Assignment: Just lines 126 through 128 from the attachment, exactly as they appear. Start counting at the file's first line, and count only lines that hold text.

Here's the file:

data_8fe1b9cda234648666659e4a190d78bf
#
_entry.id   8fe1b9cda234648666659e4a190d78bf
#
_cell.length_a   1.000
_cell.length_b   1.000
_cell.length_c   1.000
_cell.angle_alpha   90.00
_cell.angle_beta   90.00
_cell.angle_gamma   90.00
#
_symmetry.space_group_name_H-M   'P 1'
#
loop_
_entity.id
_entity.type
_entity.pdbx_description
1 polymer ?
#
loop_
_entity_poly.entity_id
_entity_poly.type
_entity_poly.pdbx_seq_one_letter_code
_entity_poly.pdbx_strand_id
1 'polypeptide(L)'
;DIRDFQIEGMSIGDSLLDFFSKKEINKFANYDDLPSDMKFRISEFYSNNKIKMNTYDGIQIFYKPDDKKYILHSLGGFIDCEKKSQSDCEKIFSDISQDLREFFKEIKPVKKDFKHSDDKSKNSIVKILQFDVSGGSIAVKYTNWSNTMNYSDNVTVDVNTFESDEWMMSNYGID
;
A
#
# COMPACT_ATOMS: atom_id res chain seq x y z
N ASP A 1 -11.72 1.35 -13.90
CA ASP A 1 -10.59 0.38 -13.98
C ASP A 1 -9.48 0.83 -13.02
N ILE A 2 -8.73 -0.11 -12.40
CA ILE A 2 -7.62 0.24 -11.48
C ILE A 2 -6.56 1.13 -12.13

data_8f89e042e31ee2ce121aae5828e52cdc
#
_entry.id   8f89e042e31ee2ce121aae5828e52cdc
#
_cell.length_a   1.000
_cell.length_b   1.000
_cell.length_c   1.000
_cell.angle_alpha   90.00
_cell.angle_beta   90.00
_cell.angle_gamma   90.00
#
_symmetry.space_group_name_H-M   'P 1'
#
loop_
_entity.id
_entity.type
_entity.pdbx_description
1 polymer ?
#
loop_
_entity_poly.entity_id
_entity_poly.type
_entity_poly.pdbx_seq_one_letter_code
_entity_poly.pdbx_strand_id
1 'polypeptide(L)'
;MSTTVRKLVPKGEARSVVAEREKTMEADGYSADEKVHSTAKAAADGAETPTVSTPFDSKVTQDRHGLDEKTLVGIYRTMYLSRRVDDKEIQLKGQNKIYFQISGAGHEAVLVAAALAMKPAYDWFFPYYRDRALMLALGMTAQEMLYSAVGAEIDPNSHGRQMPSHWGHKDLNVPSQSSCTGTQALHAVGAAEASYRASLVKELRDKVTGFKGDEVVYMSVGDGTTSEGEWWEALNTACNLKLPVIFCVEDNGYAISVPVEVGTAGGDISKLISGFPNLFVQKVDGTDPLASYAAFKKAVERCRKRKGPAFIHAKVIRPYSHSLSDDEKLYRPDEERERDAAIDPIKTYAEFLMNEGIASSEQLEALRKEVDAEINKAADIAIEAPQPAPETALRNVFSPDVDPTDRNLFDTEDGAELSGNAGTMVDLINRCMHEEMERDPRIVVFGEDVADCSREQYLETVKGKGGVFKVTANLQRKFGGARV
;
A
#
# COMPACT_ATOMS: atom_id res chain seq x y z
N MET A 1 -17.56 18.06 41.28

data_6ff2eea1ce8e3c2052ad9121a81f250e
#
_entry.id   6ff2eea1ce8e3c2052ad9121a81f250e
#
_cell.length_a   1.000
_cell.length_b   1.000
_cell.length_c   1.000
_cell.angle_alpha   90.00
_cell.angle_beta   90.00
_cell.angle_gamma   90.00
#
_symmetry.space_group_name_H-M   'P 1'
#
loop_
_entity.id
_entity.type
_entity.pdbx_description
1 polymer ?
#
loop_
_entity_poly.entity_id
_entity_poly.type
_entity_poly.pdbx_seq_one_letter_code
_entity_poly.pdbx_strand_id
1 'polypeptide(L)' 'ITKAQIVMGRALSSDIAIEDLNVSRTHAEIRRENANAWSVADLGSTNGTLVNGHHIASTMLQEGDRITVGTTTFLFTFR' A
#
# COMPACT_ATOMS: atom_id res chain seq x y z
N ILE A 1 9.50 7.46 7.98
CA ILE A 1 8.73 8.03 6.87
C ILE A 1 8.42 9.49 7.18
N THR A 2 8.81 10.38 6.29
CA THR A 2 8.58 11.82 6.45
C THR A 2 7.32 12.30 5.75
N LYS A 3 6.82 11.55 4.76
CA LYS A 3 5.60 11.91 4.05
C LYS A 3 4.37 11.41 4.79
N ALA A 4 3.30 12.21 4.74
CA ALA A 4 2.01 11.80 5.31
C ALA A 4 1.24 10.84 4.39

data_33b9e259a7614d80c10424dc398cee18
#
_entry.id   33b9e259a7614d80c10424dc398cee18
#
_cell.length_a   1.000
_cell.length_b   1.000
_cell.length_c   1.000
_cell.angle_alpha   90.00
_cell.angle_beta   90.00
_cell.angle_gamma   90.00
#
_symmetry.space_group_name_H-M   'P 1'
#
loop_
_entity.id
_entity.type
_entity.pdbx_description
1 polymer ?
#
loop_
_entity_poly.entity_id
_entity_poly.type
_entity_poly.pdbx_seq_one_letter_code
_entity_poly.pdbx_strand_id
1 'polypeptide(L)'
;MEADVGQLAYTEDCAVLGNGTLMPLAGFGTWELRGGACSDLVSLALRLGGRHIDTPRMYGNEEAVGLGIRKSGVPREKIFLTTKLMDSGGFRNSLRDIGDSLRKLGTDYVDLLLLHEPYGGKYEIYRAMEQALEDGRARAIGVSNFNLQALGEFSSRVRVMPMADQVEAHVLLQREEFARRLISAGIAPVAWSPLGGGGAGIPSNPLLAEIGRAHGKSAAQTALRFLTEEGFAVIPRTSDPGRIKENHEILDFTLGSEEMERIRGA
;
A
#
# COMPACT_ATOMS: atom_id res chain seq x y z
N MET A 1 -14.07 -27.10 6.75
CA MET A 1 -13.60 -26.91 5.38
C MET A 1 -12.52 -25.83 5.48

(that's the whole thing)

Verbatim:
loop_
_entity_poly.entity_id
_entity_poly.type